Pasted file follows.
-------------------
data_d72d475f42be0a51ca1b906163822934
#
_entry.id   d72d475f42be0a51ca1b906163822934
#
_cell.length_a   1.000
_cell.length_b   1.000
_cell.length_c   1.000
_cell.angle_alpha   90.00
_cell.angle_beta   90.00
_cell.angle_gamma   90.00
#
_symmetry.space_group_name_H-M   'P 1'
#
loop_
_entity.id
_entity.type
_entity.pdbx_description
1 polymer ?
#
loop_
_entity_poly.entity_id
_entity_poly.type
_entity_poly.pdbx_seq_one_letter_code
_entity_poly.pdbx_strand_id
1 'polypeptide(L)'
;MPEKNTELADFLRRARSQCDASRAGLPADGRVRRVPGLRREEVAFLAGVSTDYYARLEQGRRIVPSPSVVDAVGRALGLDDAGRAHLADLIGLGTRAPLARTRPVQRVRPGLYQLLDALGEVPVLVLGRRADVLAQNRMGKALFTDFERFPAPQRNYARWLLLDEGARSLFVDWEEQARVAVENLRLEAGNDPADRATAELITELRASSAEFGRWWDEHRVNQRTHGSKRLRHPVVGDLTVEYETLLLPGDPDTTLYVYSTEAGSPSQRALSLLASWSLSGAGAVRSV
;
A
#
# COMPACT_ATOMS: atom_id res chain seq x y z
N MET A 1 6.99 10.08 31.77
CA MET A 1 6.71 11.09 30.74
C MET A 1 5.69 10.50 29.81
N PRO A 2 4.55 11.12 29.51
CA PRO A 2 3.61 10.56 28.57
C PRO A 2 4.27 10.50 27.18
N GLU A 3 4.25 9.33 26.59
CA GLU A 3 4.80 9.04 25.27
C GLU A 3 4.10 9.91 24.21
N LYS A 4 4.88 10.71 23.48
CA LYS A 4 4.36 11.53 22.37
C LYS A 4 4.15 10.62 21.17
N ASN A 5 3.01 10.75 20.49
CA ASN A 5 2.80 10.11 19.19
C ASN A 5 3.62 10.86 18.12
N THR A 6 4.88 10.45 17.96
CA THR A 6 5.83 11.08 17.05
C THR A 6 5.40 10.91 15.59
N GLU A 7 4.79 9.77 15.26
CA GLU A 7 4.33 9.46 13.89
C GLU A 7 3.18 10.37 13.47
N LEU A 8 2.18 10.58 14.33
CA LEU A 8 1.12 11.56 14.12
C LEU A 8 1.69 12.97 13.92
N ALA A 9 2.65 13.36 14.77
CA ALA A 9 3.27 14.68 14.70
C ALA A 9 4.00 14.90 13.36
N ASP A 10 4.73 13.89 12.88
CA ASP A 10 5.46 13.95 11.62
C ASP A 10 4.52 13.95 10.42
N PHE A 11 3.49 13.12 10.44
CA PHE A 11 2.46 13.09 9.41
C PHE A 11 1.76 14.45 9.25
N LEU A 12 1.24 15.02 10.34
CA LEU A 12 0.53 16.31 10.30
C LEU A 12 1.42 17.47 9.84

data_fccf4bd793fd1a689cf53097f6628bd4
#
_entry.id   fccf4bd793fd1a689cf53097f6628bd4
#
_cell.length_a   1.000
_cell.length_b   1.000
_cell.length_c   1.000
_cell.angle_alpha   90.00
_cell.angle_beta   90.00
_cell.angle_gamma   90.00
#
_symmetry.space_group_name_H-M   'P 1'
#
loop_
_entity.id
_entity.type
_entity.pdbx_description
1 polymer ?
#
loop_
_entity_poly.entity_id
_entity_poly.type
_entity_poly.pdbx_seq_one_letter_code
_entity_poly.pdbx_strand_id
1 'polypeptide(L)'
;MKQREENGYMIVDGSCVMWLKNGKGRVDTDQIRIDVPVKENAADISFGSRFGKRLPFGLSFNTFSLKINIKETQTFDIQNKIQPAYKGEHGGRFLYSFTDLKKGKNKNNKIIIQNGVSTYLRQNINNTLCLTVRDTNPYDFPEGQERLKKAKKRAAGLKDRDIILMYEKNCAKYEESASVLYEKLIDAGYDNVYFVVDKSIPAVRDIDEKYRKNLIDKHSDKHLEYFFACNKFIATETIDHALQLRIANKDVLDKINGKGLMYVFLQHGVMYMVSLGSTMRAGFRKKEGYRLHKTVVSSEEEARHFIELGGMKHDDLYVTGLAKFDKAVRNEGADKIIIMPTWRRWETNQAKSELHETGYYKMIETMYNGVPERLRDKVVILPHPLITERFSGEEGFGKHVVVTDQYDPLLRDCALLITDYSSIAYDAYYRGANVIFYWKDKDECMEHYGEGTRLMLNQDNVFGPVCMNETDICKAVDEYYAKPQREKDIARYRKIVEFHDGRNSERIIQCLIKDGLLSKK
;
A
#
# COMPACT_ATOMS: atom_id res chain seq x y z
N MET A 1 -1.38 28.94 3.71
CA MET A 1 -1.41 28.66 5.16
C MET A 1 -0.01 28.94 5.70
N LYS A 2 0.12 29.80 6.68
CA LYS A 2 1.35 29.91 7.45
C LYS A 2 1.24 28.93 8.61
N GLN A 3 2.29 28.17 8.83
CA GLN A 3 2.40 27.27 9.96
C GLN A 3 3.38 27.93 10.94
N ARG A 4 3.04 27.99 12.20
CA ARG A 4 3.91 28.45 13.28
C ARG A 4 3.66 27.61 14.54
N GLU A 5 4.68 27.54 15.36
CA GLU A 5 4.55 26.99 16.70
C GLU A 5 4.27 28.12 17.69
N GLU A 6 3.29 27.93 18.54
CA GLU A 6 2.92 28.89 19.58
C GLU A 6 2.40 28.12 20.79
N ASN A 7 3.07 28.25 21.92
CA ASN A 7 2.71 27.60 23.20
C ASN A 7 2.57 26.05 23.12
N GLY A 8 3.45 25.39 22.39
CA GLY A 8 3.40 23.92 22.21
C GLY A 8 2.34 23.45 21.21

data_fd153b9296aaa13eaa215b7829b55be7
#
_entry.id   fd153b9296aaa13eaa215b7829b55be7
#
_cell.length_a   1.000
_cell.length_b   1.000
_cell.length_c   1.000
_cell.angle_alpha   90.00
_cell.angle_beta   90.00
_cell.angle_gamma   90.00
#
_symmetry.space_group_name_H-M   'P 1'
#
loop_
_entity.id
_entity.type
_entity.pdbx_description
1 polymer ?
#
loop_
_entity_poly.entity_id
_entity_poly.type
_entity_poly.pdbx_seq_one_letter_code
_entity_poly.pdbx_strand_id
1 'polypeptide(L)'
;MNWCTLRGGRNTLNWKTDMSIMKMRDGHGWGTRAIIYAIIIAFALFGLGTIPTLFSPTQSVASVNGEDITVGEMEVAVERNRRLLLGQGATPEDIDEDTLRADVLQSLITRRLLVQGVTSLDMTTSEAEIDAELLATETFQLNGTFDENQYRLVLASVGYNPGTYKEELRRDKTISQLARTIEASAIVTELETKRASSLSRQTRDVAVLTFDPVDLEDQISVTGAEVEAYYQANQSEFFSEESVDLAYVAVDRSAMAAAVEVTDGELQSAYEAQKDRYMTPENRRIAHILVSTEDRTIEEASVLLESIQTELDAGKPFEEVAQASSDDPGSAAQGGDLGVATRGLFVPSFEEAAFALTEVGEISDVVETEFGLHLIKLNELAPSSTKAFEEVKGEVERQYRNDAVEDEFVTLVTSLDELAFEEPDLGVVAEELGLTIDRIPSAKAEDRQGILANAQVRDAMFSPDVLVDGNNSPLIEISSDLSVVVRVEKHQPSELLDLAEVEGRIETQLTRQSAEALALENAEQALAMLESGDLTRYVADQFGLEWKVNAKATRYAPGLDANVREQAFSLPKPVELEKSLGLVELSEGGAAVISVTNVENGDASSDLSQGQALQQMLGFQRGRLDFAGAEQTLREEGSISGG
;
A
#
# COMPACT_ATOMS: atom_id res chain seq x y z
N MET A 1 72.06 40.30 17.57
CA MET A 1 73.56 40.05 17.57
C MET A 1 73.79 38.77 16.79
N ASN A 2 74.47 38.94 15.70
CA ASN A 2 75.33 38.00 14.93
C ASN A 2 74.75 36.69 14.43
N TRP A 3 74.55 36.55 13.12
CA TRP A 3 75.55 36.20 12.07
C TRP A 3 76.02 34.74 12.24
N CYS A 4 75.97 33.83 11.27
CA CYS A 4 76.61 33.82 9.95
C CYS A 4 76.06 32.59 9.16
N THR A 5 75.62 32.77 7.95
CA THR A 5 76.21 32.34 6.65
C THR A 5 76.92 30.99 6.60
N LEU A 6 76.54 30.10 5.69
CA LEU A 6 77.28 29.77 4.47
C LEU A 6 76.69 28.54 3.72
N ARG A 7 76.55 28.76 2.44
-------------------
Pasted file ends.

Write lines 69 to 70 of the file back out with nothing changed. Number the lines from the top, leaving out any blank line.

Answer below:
_entry.id   fccf4bd793fd1a689cf53097f6628bd4
#